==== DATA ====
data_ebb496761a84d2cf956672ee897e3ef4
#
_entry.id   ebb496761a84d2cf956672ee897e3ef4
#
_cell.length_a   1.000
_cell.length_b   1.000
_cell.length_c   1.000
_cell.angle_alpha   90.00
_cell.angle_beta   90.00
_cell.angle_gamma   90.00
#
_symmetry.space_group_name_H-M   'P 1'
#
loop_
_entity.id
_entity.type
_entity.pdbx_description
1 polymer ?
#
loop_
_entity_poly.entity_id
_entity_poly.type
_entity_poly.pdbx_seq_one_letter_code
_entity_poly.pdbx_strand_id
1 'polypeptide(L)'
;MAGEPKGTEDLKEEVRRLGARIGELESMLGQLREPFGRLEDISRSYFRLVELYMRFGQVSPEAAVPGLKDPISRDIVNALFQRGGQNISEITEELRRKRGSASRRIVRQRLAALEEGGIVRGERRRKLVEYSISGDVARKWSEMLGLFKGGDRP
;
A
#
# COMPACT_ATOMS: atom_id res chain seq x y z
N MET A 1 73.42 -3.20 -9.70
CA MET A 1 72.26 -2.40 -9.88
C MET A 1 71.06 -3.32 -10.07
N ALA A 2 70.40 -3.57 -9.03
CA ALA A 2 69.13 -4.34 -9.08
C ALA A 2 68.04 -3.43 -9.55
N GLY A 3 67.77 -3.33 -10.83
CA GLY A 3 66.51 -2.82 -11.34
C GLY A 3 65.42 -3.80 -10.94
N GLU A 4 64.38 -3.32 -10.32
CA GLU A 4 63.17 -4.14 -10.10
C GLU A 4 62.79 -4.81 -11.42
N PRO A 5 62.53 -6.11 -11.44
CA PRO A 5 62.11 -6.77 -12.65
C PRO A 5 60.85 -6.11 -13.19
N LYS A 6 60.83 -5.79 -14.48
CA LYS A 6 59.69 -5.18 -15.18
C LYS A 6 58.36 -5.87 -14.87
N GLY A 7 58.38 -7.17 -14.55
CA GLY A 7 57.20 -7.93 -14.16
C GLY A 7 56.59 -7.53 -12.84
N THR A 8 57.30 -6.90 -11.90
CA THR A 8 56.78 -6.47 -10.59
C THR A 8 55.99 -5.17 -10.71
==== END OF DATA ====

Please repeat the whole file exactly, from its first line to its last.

data_ebb496761a84d2cf956672ee897e3ef4
#
_entry.id   ebb496761a84d2cf956672ee897e3ef4
#
_cell.length_a   1.000
_cell.length_b   1.000
_cell.length_c   1.000
_cell.angle_alpha   90.00
_cell.angle_beta   90.00
_cell.angle_gamma   90.00
#
_symmetry.space_group_name_H-M   'P 1'
#
loop_
_entity.id
_entity.type
_entity.pdbx_description
1 polymer ?
#
loop_
_entity_poly.entity_id
_entity_poly.type
_entity_poly.pdbx_seq_one_letter_code
_entity_poly.pdbx_strand_id
1 'polypeptide(L)'
;MAGEPKGTEDLKEEVRRLGARIGELESMLGQLREPFGRLEDISRSYFRLVELYMRFGQVSPEAAVPGLKDPISRDIVNALFQRGGQNISEITEELRRKRGSASRRIVRQRLAALEEGGIVRGERRRKLVEYSISGDVARKWSEMLGLFKGGDRP
;
A
#
# COMPACT_ATOMS: atom_id res chain seq x y z
N MET A 1 73.42 -3.20 -9.70
CA MET A 1 72.26 -2.40 -9.88
C MET A 1 71.06 -3.32 -10.07
N ALA A 2 70.40 -3.57 -9.03
CA ALA A 2 69.13 -4.34 -9.08
C ALA A 2 68.04 -3.43 -9.55
N GLY A 3 67.77 -3.33 -10.83
CA GLY A 3 66.51 -2.82 -11.34
C GLY A 3 65.42 -3.80 -10.94
N GLU A 4 64.38 -3.32 -10.32
CA GLU A 4 63.17 -4.14 -10.10
C GLU A 4 62.79 -4.81 -11.42
N PRO A 5 62.53 -6.11 -11.44
CA PRO A 5 62.11 -6.77 -12.65
C PRO A 5 60.85 -6.11 -13.19
N LYS A 6 60.83 -5.79 -14.48
CA LYS A 6 59.69 -5.18 -15.18
C LYS A 6 58.36 -5.87 -14.87
N GLY A 7 58.38 -7.17 -14.55
CA GLY A 7 57.20 -7.93 -14.16
C GLY A 7 56.59 -7.53 -12.84
N THR A 8 57.30 -6.90 -11.90
CA THR A 8 56.78 -6.47 -10.59
C THR A 8 55.99 -5.17 -10.71